Criado-Perez pursues the incidence of unprosecuted rape in the military from the UK to the US, sifts the statistics and steps back to reflect on institutional sexual violence. Keeping her vision broad and objective, she turns her sights on development NGOs that bolster and perpetuate rather than challenge sexual violence in, for example, India, with insensitive local solutions blinkered by an imperialistic white saviour complex.

These are just a few examples from a book packed with stories ranging from the mainstream to those from the margins of activist work. The pleasure of Do It Like a Woman is that it’s about other women – their campaigns, their political interventions, their stories. In a world overstuffed with tedious me-myself-and-I-as-hero-of-my-own-narrative books, Criado-Perez has had the good sense to deliver an overview that grasps the essential impetus of feminism – as collective, connective action by a diversity of women whose voices are as brave and informed as Criado-Perez’s.

Emerging clearly from Do It Like a Woman is the impact of social media and digital networks on feminism. In 1970, in The Dialectic of Sex, Shulamith Firestone looked to future technology as an unpredictable but certain force for feminism and gender equality. Not surprisingly, since she was writing in the 1970s, Firestone mused with accuracy on revolutions in reproductive technologies and labour-saving automation. But what she didn’t predict was the revolution in communications technology. Criado-Perez – who shares some of the clarity and insight of the young Firestone – shows that, for better and for worse, it is the internet, not in vitro fertilisation, that has become the enabler of the new 21st-century feminist movement.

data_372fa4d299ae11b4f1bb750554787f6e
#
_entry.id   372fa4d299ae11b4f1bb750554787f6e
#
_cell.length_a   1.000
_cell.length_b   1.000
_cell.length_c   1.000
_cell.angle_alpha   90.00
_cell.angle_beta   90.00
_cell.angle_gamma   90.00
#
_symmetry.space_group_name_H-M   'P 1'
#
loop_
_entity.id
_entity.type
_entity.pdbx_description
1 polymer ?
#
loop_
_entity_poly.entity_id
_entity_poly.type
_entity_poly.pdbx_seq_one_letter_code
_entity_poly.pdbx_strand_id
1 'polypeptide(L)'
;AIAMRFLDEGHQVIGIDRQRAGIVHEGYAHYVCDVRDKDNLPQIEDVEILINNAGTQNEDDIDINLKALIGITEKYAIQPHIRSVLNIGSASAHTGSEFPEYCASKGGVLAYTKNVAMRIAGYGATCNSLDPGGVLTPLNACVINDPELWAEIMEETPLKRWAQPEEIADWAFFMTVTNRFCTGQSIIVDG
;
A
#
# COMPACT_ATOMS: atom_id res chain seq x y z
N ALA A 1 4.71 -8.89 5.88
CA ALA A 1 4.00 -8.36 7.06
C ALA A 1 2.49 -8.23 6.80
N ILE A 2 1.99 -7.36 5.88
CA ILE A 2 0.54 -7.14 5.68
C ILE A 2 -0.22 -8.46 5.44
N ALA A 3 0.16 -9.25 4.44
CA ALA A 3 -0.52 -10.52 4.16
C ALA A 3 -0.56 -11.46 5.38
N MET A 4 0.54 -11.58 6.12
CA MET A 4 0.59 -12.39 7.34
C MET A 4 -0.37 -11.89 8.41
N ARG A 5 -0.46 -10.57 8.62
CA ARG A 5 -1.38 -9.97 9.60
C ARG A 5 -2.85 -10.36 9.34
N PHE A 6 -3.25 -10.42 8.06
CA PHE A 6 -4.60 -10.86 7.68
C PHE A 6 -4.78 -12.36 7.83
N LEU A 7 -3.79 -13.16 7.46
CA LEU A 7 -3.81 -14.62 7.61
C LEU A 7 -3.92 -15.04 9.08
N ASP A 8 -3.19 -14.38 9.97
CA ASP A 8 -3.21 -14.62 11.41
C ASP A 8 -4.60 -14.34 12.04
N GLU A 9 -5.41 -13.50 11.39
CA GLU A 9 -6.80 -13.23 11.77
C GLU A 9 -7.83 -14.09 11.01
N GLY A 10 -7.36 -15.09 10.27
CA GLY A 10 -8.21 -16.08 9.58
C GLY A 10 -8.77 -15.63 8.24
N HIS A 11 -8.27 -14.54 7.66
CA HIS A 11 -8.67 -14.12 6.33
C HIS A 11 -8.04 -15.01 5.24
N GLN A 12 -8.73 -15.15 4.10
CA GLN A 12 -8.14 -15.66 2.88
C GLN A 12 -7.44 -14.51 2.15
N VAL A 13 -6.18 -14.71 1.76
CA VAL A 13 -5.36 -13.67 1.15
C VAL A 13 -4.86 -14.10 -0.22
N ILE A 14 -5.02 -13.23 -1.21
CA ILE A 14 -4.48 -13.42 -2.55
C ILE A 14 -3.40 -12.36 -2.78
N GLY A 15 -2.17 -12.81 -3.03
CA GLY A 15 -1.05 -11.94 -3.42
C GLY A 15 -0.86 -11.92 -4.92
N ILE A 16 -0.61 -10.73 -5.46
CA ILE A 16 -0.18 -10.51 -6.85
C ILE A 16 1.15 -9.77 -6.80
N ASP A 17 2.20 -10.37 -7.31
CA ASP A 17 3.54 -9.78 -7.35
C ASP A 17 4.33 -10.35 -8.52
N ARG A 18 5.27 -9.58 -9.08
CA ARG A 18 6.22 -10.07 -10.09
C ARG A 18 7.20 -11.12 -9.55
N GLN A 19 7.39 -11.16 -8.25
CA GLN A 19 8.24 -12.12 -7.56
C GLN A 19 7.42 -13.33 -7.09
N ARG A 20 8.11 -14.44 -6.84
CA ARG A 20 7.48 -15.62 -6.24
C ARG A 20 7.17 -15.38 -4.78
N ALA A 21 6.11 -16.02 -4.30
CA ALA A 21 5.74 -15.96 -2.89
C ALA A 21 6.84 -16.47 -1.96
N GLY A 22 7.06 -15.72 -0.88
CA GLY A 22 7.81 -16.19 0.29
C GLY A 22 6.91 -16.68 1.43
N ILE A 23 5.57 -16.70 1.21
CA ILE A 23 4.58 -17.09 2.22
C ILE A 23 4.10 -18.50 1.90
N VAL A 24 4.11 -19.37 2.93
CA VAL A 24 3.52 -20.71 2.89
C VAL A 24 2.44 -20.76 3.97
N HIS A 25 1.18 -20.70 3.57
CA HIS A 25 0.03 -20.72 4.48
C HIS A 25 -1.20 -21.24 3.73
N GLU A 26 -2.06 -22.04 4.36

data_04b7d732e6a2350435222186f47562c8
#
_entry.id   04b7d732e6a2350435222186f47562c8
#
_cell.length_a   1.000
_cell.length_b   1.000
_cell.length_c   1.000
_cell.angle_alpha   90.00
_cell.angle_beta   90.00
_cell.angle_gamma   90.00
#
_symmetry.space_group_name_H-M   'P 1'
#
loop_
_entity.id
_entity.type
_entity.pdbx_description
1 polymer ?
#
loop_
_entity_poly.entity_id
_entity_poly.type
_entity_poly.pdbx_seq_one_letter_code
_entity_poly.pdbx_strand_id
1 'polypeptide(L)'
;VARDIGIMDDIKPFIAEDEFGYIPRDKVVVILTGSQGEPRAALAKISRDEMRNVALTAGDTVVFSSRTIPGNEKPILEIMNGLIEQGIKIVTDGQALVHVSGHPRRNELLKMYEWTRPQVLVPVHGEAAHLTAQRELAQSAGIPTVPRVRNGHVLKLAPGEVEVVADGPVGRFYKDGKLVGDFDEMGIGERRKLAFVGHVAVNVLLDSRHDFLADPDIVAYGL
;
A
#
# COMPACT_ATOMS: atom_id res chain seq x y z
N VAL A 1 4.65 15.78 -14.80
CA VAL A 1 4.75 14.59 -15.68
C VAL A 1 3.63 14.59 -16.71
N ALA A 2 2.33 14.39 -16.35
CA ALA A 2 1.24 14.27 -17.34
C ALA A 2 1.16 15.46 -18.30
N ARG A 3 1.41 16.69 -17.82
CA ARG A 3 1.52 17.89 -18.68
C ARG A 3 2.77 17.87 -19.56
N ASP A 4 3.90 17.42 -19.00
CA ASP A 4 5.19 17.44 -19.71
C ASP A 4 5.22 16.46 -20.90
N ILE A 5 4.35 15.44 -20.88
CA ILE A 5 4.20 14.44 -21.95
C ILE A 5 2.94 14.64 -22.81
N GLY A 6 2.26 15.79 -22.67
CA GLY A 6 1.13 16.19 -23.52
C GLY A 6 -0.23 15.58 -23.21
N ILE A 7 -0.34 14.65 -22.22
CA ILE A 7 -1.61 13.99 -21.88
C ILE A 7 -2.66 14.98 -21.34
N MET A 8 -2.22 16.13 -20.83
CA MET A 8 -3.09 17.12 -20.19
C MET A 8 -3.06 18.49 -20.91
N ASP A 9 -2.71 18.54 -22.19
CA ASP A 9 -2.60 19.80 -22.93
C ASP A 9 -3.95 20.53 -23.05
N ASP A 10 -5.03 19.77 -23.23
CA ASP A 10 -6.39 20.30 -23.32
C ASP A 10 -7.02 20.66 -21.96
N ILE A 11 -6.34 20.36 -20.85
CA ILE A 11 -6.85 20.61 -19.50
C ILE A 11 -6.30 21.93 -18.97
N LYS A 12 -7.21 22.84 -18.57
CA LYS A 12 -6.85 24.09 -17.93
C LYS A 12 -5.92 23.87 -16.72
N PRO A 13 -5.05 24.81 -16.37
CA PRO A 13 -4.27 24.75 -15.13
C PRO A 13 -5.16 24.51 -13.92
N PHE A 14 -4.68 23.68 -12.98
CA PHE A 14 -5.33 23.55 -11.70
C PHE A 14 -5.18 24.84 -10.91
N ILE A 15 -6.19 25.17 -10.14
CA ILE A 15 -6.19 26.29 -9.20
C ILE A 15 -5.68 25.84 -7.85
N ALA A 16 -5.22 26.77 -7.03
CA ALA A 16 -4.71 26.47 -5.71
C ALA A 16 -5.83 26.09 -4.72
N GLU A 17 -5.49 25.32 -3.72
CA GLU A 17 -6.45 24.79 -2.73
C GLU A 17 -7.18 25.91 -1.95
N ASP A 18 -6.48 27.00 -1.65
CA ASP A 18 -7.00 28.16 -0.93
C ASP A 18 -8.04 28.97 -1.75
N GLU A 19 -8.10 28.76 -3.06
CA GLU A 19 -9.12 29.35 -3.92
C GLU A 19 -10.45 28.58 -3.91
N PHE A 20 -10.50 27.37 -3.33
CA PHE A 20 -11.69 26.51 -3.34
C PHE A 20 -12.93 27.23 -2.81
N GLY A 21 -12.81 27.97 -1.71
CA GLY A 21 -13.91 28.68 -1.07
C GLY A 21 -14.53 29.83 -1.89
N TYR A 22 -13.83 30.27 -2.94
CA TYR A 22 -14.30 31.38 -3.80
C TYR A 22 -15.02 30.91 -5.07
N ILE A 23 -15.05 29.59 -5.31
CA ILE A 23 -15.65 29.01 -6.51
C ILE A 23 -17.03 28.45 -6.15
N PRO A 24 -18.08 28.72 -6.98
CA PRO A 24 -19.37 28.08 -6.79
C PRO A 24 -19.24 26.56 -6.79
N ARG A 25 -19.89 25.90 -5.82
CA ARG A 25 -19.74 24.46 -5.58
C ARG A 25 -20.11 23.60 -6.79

Rachel Holmes is the author of “Eleanor Marx: a Life” (Bloomsbury)

Rachel Holmes is the author of, most recently, Eleanor Marx: A Life (Bloomsbury).

This article first appeared in the 27 May 2015 issue of the New Statesman, Saying the Unsayable

BURAK CINGI/REDFERNS
Show Hide image

Only Drake could wow the O2 by pointing out random audience members' clothing

It takes charisma to pull off abandoning hits halfway through.

On the last London night of his Boy Meets World tour (20 March), Drake doesn’t come on stage until 10pm, which is enough to kill off most gigs at the O2 Arena (hello, Bieber), as people are worried about getting the Tube home. The amount of rum and Coke in the room – a steaming, unrecognisable space with a false ceiling of globular lights and a stampeding crowd split in half by a fence – certainly helps keep the buzz. But who’d have thought that a man standing onstage diligently pointing at audience members and saying what they’re wearing (“You in the blue dress shirt with the ­lager!”) would constitute one of the most exciting nights the O2 has seen in a while?

“Tonight is not a show, not a concert, not about me,” says Drake, who runs an annual “Drake Night” in Toronto and once visited Drake University in Iowa.

So far, the world’s favourite rapper – his latest album, More Life, recently got 90 million streams on its first day of release on Apple Music alone – has had a shifting identity. His songs capture a new strain of emotionally literate but solipsistic hip-hop, which can feel intense or whiny depending on how you look at it. His offstage behaviour is Type-A rapper – he has been accused of throwing beer bottles at Chris Brown, he has been punched by Diddy and he has had altercations with Jay Z, Kendrick Lamar, Pusha T and Ludacris.